A large number of small tools such as drills, taps, reamers, and the like, and also numerous jigs and fixtures of various kinds, are drawn daily from the Tool Room and returned there after being used. The problem of keeping track of these valuable tools, of knowing where to locate every tool that has been issued, and getting them back promptly after they have been used, is an important one.

The simplest method of doing this is by the use of small brass checks bearing the individual numbers of the men. For this purpose a Tool Check Board, as shown in Fig. 28, is provided. This is lined off in small square or oblong spaces, the number of spaces equaling or somewhat exceeding the number of men employed in the departments served by the Tool Room. At the top of each of these spaces is the name of one of the men; and beneath the name two pins project about an inch from the face of the board. Under each pin is the man's individual number. Two forms of brass checks are used, a circular disc of 7/8 inch diameter, and a rectangular one inch by 1 inches. Each check has a hole by which it may be hung on the pins, and each bears the individual number of the man, the checks being used in pairs of one circular and one rectangular check.

Transfer Clerk's Card Tray.

Fig. 27. Transfer Clerk's Card Tray.

Tool Check Board.

Fig. 28. Tool Check Board.

All tools are kept upon shelves, divided for individual tools or, in some similar manner; and in front of each tool is a pin similar to those on the board, upon which checks may be hung.

The operation of this method is as follows: the circular checks (there are usually twelve of them) are issued to the men of corresponding numbers. The rectangular checks are held upon the left-hand pins under the men's names. When a man goes to the Tool Room for a tool, or sends a boy for one, he presents one of his circular checks. This the Tool Keeper hangs on the right-hand pin under the man's name. He also removes one of the twelve rectangular checks, and hangs it on the pin in front of the space from which the tool was taken. If the workman sends for another tool, another circular check is added to the first one, and another rectangular check removed from the board.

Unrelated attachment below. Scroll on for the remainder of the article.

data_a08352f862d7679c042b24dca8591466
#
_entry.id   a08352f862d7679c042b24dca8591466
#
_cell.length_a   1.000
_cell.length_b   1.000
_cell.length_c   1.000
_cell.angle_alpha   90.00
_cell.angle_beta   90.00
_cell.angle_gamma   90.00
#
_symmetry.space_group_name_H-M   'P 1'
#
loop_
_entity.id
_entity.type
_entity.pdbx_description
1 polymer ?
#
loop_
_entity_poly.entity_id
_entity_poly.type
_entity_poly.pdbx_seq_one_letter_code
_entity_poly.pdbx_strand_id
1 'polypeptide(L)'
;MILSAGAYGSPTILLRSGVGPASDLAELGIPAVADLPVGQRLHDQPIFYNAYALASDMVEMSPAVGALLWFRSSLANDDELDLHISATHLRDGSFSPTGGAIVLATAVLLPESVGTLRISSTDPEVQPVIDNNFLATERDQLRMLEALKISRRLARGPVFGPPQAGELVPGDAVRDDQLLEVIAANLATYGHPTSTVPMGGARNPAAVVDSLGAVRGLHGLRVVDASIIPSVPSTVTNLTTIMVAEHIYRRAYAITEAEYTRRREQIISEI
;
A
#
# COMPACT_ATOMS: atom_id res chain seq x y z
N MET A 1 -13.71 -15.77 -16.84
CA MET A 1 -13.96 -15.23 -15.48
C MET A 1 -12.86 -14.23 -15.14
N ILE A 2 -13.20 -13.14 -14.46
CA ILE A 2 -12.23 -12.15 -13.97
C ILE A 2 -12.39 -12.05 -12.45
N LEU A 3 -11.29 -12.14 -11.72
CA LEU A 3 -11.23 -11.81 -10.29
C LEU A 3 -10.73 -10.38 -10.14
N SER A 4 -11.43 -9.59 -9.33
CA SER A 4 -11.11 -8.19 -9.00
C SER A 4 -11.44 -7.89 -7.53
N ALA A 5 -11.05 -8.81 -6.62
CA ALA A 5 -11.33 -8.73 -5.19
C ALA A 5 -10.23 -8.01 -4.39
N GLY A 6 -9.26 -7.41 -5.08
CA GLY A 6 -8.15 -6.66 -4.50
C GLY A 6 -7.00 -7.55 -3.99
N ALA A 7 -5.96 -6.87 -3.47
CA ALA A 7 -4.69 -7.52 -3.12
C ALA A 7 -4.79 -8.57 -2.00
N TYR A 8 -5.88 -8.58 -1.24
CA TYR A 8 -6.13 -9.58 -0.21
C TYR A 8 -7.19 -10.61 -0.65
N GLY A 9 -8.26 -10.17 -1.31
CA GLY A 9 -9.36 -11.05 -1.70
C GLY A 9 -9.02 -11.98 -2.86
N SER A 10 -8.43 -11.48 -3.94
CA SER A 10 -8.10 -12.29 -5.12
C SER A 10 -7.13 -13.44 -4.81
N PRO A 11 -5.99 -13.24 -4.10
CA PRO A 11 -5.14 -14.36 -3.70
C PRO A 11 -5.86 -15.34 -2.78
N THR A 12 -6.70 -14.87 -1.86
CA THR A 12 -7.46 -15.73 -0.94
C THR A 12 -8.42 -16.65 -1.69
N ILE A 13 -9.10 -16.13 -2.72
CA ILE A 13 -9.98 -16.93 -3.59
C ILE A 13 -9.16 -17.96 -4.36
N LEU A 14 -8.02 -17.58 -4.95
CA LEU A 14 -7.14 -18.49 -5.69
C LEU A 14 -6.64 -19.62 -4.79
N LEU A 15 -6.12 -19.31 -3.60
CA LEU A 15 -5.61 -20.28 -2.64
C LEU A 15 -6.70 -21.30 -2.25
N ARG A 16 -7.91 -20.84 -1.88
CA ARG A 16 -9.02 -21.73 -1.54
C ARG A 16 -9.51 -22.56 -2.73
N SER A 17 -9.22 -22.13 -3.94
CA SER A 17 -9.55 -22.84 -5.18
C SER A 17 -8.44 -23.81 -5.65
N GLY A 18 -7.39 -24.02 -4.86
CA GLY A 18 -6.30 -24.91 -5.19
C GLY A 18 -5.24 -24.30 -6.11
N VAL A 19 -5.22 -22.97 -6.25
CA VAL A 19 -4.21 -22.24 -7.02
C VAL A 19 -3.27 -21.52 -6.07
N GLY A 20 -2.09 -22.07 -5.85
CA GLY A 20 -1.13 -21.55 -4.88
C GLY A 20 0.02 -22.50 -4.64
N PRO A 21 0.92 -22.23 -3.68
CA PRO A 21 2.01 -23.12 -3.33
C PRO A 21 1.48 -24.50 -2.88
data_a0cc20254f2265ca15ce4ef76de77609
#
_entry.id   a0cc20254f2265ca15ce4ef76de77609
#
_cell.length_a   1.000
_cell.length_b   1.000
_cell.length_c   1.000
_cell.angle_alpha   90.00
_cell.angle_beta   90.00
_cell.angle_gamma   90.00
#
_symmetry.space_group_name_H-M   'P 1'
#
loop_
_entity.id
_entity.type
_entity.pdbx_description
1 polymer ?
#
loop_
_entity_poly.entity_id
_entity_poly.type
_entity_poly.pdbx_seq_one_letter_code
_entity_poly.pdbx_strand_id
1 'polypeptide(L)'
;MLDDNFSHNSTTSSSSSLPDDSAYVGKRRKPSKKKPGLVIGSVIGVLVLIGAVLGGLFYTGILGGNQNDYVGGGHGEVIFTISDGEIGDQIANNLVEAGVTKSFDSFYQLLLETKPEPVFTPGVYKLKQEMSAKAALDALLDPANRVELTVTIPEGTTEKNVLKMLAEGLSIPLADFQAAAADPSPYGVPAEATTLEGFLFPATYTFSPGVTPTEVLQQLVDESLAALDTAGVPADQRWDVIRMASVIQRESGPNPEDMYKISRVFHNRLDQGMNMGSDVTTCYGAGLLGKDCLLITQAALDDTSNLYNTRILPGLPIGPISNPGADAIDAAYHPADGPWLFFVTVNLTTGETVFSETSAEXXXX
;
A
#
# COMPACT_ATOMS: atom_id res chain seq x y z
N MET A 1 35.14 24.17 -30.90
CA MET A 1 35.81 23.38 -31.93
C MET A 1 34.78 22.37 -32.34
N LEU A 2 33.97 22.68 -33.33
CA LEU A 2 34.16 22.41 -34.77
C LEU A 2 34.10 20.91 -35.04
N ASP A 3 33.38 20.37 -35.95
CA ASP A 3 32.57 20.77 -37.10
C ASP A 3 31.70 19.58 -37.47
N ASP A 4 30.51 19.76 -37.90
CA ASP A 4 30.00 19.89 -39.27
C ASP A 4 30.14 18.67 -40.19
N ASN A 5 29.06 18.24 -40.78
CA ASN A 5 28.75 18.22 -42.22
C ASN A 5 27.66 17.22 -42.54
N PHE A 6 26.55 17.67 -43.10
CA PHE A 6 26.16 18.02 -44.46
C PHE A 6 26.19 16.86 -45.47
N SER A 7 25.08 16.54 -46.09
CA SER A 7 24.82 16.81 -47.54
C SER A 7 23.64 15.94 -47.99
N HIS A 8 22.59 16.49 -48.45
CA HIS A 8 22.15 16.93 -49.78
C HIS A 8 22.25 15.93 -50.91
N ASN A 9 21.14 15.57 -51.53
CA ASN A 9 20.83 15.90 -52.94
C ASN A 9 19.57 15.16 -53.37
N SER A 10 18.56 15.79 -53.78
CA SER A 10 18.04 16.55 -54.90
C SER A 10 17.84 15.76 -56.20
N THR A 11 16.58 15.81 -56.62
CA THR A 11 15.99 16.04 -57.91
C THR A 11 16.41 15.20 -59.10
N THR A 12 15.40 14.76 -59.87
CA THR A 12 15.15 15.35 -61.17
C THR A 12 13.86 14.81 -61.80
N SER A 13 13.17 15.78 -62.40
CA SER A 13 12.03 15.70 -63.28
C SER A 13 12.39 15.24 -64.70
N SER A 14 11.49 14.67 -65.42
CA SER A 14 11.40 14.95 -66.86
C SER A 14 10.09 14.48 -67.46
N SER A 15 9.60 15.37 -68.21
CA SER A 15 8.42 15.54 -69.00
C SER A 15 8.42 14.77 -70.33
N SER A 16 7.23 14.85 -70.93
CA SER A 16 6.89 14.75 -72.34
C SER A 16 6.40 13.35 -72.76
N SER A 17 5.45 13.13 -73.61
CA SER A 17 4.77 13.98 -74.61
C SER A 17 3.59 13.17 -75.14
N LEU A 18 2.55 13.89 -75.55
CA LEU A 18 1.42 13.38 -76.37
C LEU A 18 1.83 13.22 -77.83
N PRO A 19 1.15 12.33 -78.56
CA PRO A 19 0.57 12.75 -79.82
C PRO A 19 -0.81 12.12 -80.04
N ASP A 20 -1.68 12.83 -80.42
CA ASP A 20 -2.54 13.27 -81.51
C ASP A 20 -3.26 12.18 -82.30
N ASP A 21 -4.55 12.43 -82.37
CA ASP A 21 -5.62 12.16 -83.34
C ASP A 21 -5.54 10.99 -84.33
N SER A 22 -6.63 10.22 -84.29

It will be seen that there must always be twelve checks on the board under each name, counting both rectangular and circular ones. The absence of a tool from a shelf is accounted for by the rectangular check hung on the pin in place of it, and the number of this check shows what man has the tool. The number of circular checks on the board shows how many tools each man has in his possession.

The result of this method is that tools can be issued and taken back very rapidly; and accurate and positive records are very quickly made, without the use of a book, card, slip, or writing of any kind.

At the end of the week, all tools are turned in to the Tool Room, thus enabling the Tool Keeper to check them up and rectify any possible errors that may have been made during the preceding week. On Monday morning, such tools as are needed are re-issued.